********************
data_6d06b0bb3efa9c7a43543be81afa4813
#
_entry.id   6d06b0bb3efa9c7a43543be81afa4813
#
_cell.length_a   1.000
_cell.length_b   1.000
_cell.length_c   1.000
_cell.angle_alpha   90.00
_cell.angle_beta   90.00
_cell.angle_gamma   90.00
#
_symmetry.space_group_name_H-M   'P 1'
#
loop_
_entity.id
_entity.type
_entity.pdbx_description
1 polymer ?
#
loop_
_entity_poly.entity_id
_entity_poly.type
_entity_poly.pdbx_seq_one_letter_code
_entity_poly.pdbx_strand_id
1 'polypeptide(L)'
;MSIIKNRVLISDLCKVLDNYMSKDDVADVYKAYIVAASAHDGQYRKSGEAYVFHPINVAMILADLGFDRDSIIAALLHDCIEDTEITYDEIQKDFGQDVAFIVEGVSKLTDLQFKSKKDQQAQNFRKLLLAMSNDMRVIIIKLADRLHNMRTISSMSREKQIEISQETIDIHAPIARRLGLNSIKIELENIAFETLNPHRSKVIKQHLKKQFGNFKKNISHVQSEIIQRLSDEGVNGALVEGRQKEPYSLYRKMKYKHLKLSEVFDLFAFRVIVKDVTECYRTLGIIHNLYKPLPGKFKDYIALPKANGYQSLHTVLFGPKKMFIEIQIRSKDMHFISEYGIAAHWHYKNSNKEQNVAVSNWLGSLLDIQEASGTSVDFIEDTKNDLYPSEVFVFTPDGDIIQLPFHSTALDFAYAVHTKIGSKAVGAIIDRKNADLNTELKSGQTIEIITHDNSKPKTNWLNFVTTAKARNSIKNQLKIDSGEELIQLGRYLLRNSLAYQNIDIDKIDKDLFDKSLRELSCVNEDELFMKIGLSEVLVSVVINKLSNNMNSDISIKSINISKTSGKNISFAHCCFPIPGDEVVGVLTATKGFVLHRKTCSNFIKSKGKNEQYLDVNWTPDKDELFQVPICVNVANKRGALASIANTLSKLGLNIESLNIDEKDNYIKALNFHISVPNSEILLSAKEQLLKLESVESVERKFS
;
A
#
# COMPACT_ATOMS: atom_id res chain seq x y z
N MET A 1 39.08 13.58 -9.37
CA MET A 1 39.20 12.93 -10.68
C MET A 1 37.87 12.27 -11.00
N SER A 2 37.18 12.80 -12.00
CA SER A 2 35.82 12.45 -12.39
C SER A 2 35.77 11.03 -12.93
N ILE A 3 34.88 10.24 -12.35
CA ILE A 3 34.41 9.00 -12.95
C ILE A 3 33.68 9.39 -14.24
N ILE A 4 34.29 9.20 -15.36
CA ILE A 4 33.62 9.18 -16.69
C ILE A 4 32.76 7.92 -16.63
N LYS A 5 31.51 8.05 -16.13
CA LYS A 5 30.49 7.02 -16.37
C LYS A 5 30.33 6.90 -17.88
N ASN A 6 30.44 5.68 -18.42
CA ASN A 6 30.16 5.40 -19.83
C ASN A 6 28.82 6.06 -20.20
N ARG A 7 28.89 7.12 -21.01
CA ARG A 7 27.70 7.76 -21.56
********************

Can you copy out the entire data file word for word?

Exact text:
data_6d06b0bb3efa9c7a43543be81afa4813
#
_entry.id   6d06b0bb3efa9c7a43543be81afa4813
#
_cell.length_a   1.000
_cell.length_b   1.000
_cell.length_c   1.000
_cell.angle_alpha   90.00
_cell.angle_beta   90.00
_cell.angle_gamma   90.00
#
_symmetry.space_group_name_H-M   'P 1'
#
loop_
_entity.id
_entity.type
_entity.pdbx_description
1 polymer ?
#
loop_
_entity_poly.entity_id
_entity_poly.type
_entity_poly.pdbx_seq_one_letter_code
_entity_poly.pdbx_strand_id
1 'polypeptide(L)'
;MSIIKNRVLISDLCKVLDNYMSKDDVADVYKAYIVAASAHDGQYRKSGEAYVFHPINVAMILADLGFDRDSIIAALLHDCIEDTEITYDEIQKDFGQDVAFIVEGVSKLTDLQFKSKKDQQAQNFRKLLLAMSNDMRVIIIKLADRLHNMRTISSMSREKQIEISQETIDIHAPIARRLGLNSIKIELENIAFETLNPHRSKVIKQHLKKQFGNFKKNISHVQSEIIQRLSDEGVNGALVEGRQKEPYSLYRKMKYKHLKLSEVFDLFAFRVIVKDVTECYRTLGIIHNLYKPLPGKFKDYIALPKANGYQSLHTVLFGPKKMFIEIQIRSKDMHFISEYGIAAHWHYKNSNKEQNVAVSNWLGSLLDIQEASGTSVDFIEDTKNDLYPSEVFVFTPDGDIIQLPFHSTALDFAYAVHTKIGSKAVGAIIDRKNADLNTELKSGQTIEIITHDNSKPKTNWLNFVTTAKARNSIKNQLKIDSGEELIQLGRYLLRNSLAYQNIDIDKIDKDLFDKSLRELSCVNEDELFMKIGLSEVLVSVVINKLSNNMNSDISIKSINISKTSGKNISFAHCCFPIPGDEVVGVLTATKGFVLHRKTCSNFIKSKGKNEQYLDVNWTPDKDELFQVPICVNVANKRGALASIANTLSKLGLNIESLNIDEKDNYIKALNFHISVPNSEILLSAKEQLLKLESVESVERKFS
;
A
#
# COMPACT_ATOMS: atom_id res chain seq x y z
N MET A 1 39.08 13.58 -9.37
CA MET A 1 39.20 12.93 -10.68
C MET A 1 37.87 12.27 -11.00
N SER A 2 37.18 12.80 -12.00
CA SER A 2 35.82 12.45 -12.39
C SER A 2 35.77 11.03 -12.93
N ILE A 3 34.88 10.24 -12.35
CA ILE A 3 34.41 9.00 -12.95
C ILE A 3 33.68 9.39 -14.24
N ILE A 4 34.29 9.20 -15.36
CA ILE A 4 33.62 9.18 -16.69
C ILE A 4 32.76 7.92 -16.63
N LYS A 5 31.51 8.05 -16.13
CA LYS A 5 30.49 7.02 -16.37
C LYS A 5 30.33 6.90 -17.88
N ASN A 6 30.44 5.68 -18.42
CA ASN A 6 30.16 5.40 -19.83
C ASN A 6 28.82 6.06 -20.20
N ARG A 7 28.89 7.12 -21.01
CA ARG A 7 27.70 7.76 -21.56